Alice Neel - Contemporary Art Part II New York Friday, May 14, 2010 | Phillips

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  • Provenance

    Acquired directly from the artist

  • Catalogue Essay

    The present lot, by American artist Alice Neel, is a stunning example of the enigmatic force and haunting quality that so define the artist’s mature realist style. Neel, a powerful figure in 20th century post-modern art not just as a successful female artist but as a dedicated figurative painter in an age where the avant-garde dominated critical theory and popular opinion, helped to redefine the notion of representing the “real” in painting.
    This work of a child aged six captures the quiet intelligence and curiousness of the child while projecting a strong psychological tension of sexual ambiguity. At first glance, the child appears to be a young boy but after further contemplation of the compositional elements, as well as reflecting upon the title, proves Sabrina to be a thoughtful and defiant child. Here, Sabrina is painted in Neel’s famous sitting chair where the likes of the artist’s modern day contemporaries such as Andy Warhol sat for portraits. As was practice throughout her career, the artist strove for dynamism through imperfect pairing; nowhere is her use of unequal doubles more apparent than in her treatment of eyes, such as Sabrina’s, which never exactly mirror each other. For Neel, the gender ambiguity and unique maturity her sitter offered her was a vehicle through which she could record the manners and mannerisms of a particular moment in time, a form of “writing history.” Her portraits, such as Sabrina, not only capture the body, posture, and physiognomy of individuals; they “embodied” the character of an era.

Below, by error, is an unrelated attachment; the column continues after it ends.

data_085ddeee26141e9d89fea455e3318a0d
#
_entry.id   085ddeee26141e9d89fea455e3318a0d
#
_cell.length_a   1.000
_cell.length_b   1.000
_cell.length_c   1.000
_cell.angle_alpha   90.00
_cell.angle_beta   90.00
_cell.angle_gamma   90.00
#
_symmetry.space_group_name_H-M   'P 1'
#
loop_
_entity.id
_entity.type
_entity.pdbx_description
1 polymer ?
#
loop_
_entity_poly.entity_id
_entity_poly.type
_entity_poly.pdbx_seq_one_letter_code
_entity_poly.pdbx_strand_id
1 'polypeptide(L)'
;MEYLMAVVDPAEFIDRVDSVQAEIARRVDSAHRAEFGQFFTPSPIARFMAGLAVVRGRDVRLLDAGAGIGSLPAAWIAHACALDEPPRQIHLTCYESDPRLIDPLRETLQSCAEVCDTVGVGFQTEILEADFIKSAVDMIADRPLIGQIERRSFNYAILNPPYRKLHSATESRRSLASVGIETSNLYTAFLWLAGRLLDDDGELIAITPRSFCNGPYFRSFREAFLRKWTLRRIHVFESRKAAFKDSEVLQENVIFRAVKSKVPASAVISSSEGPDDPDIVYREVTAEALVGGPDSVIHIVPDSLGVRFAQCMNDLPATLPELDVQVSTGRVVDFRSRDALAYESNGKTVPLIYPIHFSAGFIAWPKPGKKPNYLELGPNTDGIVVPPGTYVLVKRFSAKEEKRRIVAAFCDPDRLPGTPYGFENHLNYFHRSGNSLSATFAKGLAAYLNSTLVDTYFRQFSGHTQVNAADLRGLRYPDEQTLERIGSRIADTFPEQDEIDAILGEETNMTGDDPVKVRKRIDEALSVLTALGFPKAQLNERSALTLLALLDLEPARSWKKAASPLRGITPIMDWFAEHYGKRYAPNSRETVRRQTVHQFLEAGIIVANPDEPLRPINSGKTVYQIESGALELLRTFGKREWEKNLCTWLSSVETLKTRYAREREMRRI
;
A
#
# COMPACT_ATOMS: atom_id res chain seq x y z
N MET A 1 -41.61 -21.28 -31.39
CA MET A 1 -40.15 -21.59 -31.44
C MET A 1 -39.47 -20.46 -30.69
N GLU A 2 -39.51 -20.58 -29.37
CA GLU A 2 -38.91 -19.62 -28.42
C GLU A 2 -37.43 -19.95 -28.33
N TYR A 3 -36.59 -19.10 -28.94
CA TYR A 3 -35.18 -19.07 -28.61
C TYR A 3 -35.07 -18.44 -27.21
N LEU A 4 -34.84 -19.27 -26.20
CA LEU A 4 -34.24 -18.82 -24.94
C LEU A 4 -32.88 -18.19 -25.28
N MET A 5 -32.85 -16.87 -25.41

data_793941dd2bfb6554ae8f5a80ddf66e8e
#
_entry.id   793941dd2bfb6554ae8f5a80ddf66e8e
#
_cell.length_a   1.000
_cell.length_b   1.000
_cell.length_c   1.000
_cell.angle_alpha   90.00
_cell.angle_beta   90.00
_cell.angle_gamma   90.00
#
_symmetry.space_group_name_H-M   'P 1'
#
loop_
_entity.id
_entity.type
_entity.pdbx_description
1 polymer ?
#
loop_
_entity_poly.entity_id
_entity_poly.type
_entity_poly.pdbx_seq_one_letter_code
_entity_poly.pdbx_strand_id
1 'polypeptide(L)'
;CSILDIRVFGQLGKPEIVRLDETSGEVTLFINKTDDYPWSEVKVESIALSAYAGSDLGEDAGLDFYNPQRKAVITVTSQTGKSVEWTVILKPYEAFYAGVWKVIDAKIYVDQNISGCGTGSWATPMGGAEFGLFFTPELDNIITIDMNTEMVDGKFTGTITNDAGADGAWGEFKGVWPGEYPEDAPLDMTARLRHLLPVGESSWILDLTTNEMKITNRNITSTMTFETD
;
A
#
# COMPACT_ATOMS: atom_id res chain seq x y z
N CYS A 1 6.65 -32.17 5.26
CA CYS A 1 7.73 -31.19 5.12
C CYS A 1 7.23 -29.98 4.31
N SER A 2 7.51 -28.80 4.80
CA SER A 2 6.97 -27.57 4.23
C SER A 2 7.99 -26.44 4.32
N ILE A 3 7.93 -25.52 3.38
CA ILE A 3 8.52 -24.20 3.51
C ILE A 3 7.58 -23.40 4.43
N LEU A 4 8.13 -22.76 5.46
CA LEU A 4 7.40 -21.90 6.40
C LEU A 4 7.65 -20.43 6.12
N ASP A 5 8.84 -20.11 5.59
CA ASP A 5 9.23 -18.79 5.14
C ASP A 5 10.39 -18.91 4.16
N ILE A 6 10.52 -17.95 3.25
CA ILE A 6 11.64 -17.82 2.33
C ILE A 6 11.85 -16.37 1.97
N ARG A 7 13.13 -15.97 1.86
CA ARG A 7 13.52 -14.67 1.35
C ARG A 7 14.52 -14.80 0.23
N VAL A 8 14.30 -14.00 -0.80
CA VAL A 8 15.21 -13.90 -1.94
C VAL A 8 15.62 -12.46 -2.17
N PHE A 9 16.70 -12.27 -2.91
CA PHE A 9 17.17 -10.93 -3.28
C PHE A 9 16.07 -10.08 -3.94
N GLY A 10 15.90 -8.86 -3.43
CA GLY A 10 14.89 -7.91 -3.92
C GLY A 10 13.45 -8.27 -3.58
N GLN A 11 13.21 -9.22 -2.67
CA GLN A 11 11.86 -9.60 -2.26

Oil on canvas.

38 x 25 in. (96.5 x 63.5 cm).

Signed and dated “Neel 76” lower left.

$150,000 - 200,000 

Sold for $308,500

Contemporary Art Part II

14 May 2010
New York